A Few of My Very Own Golden Rules for Romance Books

Published on March 4 2014

As a writer, I have a big responsibility: I can’t bore my readers; I can’t underestimate them; and I have to share information. And when it comes to writing romances, not only do my readers want a good tale, they also expect to (vicariously) fall in love. So here are some of my rules:

  1. My hero and heroine need to be intelligent. Why? Because I have to love them both to in order write about them convincingly. They also have to exchange ideas, stimulate each other intellectually or their love won’t last.
  2. Both hero and heroine must always be real people with real interests. I don’t want to write about multi-millionaires, top-notch executives, flashy cars, diamonds, private planes and all the other trappings. They just don’t interest me. But the folks next door do, and if one of my heroes or heroines just happens to be successful, it’s because they love what they’re doing, not because of all the consumer goods money will buy.
  3. No one has to be perfectly beautiful. When people fall madly in love, they always think the person they’re in love with is just gorgeous anyway!
  4. The setting has to be wonderful. Reading a book should be like traveling to an unknown country, or opening a window onto a wonderful view. It has to be “transporting”!
  5. No silly misunderstandings that are as irritating as sandpaper because they take up so much time. Silly misunderstandings have you wishing people would just sit down for five minutes and talk things over so the real story can begin.
  6. The grammar has to be as perfect as I can make it and sentences have to sing. There also has to be a definite style — even if it’s a quirky one. And, of course, the story has to keep moving, have no boring moments, no dullness and certainly no tedious conversations.
  7. We have to get knowledge from a book: we can learn about ourselves, about a new way to solve a problem, a new way of thinking, or we can glean totally new information and find new vocabulary. Learning is what makes life exciting.
  8. There have to be other interesting or very strange secondary characters. Sure, the main story revolves around the hero and heroine, but they’re not on a desert island: other folks are there too, and sometimes they’re nosy, or nasty, or disruptive, or amusing or even ridiculous. They’re what makes a book fun.
  9. Most definitely, my heroes and heroines have to have a sense of humor — and that means they can laugh at themselves and their own absurdities.

In my romance, All About Charming Alice, I share a few tales about the settling of the west and give some information about reptiles (don’t scream). My heroine is Alice, an ex-actress who has found refuge in the Nevada desert, protects rattlers and rescues dogs; my hero, Jace is a determined bachelor, an art-loving city man, a writer and an historian who can hardly wait to get out of Nevada and head back to Chicago.

The story takes place in a small, crumbling community in the Nevada desert peopled by… well… the sort of cranks you’d expect to find way out in the back of nowhere: Pa and Ma Handy, collectors of odds and ends as well as gossip; Brad, the rather dull rancher; Rose, the inveterate flirt who chews up most of the males in the west; Mick, a beer-swilling eccentric; and a whole scramble of rescue dogs.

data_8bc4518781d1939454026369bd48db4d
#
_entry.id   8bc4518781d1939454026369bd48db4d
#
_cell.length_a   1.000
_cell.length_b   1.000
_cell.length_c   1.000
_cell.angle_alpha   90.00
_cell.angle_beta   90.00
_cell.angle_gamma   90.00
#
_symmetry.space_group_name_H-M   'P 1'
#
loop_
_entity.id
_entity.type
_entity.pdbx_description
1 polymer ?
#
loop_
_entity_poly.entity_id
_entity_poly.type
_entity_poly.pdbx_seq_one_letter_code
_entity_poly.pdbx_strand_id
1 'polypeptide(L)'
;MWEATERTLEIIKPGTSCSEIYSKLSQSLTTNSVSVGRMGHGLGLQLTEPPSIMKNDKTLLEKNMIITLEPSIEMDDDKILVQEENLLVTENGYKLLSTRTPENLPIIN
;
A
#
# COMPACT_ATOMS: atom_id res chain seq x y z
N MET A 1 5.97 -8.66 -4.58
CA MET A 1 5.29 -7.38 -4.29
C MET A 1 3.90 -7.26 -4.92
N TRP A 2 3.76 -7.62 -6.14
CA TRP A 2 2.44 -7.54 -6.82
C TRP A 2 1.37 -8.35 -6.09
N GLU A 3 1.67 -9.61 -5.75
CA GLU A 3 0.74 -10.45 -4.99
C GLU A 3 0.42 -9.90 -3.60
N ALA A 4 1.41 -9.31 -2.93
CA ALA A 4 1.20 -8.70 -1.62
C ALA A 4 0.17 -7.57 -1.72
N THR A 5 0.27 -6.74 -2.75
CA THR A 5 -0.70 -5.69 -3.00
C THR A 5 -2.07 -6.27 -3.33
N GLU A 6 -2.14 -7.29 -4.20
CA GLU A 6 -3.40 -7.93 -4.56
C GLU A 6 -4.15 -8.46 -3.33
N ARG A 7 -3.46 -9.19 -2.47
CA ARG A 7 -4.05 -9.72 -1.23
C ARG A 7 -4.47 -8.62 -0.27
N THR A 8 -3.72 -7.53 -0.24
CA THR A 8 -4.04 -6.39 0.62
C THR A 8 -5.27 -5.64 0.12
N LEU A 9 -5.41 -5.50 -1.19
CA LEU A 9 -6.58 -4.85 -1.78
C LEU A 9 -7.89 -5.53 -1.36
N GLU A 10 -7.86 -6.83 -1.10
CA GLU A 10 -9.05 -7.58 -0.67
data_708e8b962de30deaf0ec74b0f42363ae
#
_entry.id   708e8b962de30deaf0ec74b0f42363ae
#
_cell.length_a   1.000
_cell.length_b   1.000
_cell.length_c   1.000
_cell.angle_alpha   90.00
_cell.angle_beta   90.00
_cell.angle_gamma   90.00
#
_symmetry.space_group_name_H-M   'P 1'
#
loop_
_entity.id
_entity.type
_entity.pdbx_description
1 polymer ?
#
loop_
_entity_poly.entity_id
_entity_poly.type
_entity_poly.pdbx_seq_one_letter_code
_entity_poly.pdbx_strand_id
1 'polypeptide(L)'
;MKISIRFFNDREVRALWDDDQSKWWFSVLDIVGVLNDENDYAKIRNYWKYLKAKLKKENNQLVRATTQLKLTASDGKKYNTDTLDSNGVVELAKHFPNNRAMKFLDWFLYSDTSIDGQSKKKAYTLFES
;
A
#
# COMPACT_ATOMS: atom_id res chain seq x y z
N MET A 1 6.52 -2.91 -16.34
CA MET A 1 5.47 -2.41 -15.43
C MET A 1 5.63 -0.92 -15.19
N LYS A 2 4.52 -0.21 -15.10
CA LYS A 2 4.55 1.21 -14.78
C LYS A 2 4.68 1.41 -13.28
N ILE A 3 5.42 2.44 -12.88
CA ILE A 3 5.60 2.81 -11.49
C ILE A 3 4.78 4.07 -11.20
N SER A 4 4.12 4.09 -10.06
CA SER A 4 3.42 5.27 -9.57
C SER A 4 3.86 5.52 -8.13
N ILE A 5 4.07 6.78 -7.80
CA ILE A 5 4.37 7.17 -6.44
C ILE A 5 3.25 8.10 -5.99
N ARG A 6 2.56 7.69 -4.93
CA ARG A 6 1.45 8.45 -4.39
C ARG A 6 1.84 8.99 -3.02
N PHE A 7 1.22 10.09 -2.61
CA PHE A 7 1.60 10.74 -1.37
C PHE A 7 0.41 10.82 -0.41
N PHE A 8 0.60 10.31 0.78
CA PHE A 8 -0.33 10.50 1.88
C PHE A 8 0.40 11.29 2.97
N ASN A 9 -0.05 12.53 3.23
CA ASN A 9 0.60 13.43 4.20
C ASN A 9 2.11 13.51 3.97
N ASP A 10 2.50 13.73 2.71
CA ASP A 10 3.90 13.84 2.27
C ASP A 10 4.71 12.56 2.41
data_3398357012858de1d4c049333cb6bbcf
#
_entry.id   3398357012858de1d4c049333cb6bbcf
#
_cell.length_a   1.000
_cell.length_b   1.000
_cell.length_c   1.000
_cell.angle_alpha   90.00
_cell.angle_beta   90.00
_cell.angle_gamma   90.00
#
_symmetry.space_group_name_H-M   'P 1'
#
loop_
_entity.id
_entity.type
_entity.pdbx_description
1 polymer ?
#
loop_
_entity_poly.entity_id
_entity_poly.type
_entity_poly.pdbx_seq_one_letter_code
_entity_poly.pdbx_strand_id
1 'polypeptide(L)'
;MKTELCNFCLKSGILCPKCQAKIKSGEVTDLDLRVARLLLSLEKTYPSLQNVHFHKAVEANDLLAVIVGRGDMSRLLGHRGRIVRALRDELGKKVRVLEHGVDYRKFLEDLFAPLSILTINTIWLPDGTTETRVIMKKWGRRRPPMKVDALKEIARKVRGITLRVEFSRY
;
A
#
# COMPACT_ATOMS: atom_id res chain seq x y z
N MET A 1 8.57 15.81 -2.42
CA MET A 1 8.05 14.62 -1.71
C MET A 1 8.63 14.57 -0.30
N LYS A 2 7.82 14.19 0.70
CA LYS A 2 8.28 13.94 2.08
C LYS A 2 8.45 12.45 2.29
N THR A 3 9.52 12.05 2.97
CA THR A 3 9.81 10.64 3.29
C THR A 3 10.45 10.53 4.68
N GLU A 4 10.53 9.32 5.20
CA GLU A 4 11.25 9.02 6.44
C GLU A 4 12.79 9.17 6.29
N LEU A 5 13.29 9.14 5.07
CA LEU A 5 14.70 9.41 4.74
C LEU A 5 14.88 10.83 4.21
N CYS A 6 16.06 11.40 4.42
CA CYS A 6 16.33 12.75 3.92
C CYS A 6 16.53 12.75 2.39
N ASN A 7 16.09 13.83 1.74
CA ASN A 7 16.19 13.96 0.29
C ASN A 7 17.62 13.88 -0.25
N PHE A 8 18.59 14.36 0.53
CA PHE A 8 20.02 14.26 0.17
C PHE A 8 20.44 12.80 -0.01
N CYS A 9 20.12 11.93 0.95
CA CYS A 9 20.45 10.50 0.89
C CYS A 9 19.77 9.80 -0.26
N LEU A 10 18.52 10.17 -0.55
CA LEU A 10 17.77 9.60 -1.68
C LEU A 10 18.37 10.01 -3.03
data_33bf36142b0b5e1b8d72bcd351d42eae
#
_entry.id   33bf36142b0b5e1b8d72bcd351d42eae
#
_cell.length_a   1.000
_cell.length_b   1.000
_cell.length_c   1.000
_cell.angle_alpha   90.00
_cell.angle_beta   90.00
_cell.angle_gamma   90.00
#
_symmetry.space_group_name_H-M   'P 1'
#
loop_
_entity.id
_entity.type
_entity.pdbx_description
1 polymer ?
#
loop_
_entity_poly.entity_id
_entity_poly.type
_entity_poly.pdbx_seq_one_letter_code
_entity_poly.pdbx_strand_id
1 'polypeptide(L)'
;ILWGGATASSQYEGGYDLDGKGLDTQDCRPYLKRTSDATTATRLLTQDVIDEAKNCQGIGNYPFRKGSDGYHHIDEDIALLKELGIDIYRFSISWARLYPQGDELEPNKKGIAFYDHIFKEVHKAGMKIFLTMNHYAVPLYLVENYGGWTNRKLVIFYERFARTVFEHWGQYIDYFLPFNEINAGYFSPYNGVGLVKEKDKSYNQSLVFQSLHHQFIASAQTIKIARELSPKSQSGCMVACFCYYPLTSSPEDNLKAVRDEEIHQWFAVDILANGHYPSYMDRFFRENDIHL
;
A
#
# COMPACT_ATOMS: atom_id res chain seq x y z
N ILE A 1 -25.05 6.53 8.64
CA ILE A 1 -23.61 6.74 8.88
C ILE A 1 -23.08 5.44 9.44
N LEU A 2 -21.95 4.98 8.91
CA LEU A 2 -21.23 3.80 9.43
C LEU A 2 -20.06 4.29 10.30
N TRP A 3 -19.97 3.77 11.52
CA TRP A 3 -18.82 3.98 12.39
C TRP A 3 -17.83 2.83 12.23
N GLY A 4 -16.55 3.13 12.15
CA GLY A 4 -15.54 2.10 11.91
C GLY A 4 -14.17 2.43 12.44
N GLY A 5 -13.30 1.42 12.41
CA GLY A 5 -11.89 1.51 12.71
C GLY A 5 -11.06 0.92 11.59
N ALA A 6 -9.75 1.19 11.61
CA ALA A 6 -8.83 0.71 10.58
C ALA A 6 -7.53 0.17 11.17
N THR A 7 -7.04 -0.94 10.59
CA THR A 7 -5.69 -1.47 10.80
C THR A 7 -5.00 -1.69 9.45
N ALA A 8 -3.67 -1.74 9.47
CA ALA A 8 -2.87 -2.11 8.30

And since this is a romance, you can read all about how Jace and Alice tumble into that heady, dizzying world of new love.

(Originally written for the blog: Because Reading Is Better Than Real Life)

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Joanna Lloyd 03/05/2014 00:12

Great list! You know, that list, more than any other blurb has made me want to read your books. Because if your story has followed all those rules then it is a story I want to read! Thanks for sharing those with us.

J. Arlene 03/05/2014 05:57

Thanks for the nice words, Joanna.

Sheila Clapkin 03/04/2014 23:42

YOu have told us all how to write a great romance novel. Bye, I shall start mine. My heart is all a fluter. I have such fears of negative comments. oh well.My heart is beating so fast, I think I will leave the writing to you!! Whew. Love your writings. and loved ALL ABOUT CHARMING ALICE! and love you!

J. Arlene 03/05/2014 05:58

Don't fret about those negative comments Sheila (and anyway, we all have the same fears). Just go for it.

Sheila Clapkin 03/04/2014 23:44

correct fluter to flutter for me. See heart flutters make for bad spellers:
Sheila

Lynn Crandall 03/04/2014 22:05

Great list! Some very good points. Thanks for sharing.

Deborah O'Neill Cordes 03/04/2014 19:51

What a wonderful list! Every writer should copy this and keep it handy. Thanks so much, J-Arlene. May you have much success with All About Finding Alice.

J. Arlene 03/04/2014 19:58

Finding and charming, not much difference, Deborah. Thanks for the visit. And I wish you much success too.

Deborah O'Neill Cordes 03/04/2014 19:52

All About Charming Alice. Sheesh... Forgive me. <3

Laila Blake 03/04/2014 19:50

I couldn't agree more on all of this - I also love to write/read about intelligent people and leave out the luxury status symbol nonsense ;).

J. Arlene 03/04/2014 21:33

(Just as long as we can run faster...)

Laila Blake 03/04/2014 20:56

Heheh long live the radicals! :D

J. Arlene 03/04/2014 19:57

I'm always so disappointed when I open a book and have to wade through the lists of designer clothing, names of fast cars, perfume brands. Come on. That isn't what love or beauty is all about. Perhaps I'm a bit radical though...